Due to the quick nature of 3-ball, most people who play the game like to do a system where the winner of a specific number of rounds is the one who wins the whole game. For example if two players were playing a best of three, whichever player had the lowest score on two separate rounds would be the one to win the entire game.
Additional Ways to Keep Score
Three ball can be played with more than two people. As the rounds do not rely on a single rack or the taking of turns, it’s possible for any number of people to have turns and play for the best score. The only real downside to this is that games take longer and there are more scores to keep track of with a higher likelihood of a tie. Don’t worry though, because there are methods to account for this.
One of the ways that people increase the pace of the game is by setting a cut-off score for how many attempts someone can have during their turn. For a lot of experienced players they’ll set the cut-off somewhere between 3-5 points, which makes sense considering an experienced 3-ball player knows how to consistently pocket either one or two balls on the break.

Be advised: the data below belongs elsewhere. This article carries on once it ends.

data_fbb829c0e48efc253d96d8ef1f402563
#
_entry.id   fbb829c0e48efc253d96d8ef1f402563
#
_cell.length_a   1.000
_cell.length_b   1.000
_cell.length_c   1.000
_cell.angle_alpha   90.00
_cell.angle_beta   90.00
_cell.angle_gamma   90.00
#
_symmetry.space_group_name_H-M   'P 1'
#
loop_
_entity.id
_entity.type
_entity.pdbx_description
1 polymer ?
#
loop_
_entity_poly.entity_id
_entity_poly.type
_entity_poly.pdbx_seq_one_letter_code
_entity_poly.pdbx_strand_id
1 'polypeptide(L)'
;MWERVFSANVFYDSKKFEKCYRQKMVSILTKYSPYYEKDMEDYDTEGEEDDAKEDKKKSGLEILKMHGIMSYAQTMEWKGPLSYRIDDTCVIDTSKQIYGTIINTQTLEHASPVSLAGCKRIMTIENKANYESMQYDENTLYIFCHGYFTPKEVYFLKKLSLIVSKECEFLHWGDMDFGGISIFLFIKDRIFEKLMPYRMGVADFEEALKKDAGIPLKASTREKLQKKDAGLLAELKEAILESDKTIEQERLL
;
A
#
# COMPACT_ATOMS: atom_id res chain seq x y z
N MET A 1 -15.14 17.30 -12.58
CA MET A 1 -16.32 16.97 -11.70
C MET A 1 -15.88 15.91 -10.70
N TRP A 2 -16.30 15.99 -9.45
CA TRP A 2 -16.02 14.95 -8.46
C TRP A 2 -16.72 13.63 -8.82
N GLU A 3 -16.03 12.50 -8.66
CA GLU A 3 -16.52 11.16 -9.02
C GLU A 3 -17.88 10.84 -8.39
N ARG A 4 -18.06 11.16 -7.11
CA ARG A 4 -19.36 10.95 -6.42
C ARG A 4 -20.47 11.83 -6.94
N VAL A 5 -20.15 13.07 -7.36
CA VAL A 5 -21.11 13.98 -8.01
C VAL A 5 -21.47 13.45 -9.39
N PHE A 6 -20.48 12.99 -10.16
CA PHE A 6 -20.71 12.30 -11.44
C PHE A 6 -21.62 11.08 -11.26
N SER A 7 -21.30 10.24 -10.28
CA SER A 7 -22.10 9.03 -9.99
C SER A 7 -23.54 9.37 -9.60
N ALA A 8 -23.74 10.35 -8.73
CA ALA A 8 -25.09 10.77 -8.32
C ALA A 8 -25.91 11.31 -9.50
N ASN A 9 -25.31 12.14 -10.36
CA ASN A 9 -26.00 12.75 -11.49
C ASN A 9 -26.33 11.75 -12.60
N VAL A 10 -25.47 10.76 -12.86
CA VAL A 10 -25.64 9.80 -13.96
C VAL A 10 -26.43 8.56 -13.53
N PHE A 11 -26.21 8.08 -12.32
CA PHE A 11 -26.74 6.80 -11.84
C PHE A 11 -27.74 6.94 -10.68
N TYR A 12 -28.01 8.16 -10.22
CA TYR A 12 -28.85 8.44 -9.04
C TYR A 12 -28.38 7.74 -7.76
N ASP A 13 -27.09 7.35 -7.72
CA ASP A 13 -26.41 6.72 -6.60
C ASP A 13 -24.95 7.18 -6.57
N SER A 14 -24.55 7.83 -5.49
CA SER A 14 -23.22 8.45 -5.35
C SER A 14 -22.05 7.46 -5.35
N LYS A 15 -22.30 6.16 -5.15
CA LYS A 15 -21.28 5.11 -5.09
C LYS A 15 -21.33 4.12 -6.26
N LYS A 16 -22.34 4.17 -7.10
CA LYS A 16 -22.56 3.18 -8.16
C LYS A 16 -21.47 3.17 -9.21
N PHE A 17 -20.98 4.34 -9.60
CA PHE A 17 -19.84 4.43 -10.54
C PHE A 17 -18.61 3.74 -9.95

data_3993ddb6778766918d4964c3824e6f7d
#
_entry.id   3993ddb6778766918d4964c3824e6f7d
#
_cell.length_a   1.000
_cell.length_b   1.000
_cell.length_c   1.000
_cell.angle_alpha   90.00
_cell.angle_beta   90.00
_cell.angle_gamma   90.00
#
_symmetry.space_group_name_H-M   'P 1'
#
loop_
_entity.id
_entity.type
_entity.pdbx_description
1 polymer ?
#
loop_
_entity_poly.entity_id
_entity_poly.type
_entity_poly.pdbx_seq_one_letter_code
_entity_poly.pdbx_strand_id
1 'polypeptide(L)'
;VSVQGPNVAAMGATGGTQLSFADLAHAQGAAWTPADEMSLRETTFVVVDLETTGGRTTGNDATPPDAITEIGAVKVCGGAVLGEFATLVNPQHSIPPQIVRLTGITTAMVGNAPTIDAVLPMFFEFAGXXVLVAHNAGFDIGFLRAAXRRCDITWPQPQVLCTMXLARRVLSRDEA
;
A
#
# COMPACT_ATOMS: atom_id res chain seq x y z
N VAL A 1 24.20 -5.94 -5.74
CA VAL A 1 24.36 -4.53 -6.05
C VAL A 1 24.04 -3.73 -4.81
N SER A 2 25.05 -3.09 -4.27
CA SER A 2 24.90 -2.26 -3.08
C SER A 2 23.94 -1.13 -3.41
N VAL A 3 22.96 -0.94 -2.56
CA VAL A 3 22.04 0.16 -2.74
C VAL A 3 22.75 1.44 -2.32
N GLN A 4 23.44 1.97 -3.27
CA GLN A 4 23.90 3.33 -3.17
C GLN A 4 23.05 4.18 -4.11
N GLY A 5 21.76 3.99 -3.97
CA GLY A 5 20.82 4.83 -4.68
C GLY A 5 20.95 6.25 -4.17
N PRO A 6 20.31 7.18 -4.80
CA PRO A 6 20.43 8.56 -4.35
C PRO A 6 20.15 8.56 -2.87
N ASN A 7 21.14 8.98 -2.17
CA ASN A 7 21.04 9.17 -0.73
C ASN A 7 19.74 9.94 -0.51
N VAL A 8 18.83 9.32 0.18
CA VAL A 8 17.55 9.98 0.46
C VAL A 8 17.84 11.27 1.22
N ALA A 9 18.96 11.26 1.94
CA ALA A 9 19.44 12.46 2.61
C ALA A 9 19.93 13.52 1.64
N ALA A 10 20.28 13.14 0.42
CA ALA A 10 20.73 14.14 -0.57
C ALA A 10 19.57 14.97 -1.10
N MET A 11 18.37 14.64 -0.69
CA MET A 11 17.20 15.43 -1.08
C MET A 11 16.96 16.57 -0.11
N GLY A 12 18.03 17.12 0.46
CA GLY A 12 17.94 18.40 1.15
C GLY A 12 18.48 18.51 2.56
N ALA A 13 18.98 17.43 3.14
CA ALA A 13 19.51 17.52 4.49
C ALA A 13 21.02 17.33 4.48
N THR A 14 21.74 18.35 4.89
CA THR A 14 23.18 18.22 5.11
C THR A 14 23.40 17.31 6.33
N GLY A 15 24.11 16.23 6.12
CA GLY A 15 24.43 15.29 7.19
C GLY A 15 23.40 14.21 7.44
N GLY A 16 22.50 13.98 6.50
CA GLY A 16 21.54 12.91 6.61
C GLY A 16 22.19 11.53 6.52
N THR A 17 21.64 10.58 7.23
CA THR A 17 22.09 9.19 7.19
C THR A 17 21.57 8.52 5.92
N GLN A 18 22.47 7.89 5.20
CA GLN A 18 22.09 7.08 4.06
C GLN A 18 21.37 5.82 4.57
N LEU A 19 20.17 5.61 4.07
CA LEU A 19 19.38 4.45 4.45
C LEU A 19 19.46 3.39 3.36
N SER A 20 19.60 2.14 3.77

Now in regards to less experienced players, the cut-off isn’t as important. I recommend playing a couple of turns and then figuring out on average how many attempts you need to get the ball in, and then setting the cut off to be one or two points higher than that average.
As for if a round ends in a tie, there are a couple of different ways of doing it. If there are only two players in the game and the rounds keep ending in a tie, then the two players will simply play until someone wins. It’s a straight-forward solution that can sometimes lead 3-ball games to take much longer than either party wishes. If there are more than two players that keep tying, then the game will continue until the players drop out one by one.
If you’re ever looking for a fast paced version of pool that you can play with multiple people, then 3-ball is the game for you. Its fun, quick, and easy to learn. Its also a great game to play if you’re tired of playing the same ol’ billiard games you always play.